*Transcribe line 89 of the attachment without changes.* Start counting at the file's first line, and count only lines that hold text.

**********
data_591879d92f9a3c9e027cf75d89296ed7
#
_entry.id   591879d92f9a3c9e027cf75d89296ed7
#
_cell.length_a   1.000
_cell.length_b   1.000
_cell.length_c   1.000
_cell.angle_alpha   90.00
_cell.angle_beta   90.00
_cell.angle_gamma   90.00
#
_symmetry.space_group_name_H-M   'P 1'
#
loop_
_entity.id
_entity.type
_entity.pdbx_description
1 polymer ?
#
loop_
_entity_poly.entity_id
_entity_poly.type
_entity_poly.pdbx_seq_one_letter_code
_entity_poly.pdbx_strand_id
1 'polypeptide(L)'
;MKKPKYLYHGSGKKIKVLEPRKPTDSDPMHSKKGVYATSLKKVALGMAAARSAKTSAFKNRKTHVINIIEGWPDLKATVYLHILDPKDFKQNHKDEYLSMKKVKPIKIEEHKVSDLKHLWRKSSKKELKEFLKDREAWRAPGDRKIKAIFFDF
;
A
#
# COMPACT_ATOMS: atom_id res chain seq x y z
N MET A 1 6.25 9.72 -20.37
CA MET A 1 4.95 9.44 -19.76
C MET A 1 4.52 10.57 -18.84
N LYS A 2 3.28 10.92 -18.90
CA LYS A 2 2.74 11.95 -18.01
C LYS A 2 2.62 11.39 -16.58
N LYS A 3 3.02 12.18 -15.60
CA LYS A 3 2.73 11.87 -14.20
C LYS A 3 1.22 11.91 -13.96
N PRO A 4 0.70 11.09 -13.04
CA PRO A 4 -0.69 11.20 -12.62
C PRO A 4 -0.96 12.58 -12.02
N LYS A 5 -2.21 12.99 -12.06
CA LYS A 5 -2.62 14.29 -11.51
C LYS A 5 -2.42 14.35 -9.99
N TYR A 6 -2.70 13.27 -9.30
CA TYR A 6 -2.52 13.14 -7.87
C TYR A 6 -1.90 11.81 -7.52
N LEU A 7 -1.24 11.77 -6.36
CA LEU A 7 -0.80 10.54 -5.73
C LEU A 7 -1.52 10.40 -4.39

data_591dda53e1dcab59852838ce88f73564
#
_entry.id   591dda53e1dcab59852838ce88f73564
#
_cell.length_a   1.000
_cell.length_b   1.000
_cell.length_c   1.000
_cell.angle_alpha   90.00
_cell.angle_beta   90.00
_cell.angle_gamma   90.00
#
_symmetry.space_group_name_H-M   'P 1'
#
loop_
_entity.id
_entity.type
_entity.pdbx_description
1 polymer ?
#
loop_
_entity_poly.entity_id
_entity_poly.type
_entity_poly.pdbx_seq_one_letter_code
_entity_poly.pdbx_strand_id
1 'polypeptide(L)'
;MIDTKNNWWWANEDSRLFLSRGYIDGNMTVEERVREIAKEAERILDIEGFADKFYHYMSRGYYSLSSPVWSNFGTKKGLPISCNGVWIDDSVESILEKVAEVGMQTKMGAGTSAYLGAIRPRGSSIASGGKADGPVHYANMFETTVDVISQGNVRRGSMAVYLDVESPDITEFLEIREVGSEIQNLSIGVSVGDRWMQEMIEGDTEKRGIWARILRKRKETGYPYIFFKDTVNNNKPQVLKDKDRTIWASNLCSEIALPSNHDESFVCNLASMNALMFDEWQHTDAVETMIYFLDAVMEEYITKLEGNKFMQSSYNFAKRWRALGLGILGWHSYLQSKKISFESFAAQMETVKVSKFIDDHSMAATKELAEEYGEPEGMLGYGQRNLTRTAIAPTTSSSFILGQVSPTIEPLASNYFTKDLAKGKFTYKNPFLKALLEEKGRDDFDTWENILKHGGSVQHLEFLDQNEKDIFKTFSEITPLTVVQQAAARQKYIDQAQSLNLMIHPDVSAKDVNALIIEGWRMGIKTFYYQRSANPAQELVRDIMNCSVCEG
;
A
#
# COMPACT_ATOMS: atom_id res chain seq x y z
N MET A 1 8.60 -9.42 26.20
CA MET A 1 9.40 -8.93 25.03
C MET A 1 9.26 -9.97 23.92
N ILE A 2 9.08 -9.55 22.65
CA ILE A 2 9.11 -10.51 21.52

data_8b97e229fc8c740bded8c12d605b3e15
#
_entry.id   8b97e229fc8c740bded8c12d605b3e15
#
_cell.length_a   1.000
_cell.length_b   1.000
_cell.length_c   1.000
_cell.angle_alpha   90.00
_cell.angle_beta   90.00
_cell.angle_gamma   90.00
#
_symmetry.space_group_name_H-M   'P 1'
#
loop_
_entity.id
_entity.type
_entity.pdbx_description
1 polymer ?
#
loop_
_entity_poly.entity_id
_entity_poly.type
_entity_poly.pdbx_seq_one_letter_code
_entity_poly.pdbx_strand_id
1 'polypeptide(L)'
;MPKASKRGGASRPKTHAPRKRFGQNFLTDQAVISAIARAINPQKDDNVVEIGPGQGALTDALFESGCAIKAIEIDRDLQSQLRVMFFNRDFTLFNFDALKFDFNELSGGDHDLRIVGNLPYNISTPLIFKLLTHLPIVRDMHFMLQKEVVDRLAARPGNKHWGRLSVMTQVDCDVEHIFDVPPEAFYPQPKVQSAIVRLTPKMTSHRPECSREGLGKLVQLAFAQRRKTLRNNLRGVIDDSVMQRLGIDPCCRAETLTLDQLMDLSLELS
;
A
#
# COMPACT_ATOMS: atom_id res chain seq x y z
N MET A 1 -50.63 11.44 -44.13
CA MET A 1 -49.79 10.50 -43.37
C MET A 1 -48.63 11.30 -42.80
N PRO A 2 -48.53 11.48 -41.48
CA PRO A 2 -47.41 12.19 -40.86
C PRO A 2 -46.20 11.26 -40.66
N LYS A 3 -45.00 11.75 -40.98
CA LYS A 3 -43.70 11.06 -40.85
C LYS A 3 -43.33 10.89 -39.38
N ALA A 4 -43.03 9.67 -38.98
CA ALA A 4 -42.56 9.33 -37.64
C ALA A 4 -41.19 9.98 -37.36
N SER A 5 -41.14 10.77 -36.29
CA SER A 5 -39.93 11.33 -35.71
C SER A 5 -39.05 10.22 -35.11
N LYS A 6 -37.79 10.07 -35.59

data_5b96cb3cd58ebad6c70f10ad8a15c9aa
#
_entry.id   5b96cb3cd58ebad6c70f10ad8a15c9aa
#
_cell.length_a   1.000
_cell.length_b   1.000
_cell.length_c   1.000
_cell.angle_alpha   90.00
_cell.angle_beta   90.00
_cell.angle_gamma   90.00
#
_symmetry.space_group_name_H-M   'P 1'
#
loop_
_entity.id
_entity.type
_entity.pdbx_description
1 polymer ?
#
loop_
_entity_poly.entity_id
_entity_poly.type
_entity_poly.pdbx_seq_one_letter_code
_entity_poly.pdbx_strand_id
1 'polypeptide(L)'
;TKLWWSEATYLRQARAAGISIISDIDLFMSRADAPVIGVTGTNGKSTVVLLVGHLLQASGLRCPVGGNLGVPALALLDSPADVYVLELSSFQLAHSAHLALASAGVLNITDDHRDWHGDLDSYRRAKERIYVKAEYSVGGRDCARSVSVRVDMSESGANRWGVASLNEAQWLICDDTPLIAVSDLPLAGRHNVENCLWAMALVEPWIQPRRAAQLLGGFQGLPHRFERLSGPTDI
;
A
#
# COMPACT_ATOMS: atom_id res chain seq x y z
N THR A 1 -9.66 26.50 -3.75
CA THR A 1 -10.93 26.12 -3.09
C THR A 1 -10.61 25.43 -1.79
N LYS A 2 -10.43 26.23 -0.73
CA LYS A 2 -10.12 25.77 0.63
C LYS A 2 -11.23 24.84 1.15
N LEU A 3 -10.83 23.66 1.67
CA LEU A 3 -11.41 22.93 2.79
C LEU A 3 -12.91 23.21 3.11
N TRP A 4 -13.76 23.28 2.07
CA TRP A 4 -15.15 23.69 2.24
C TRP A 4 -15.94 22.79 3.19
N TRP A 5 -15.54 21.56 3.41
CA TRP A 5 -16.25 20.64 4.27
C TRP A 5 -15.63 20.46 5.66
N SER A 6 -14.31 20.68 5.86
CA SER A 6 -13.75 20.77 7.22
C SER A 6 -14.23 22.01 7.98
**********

_entry.id   8b97e229fc8c740bded8c12d605b3e15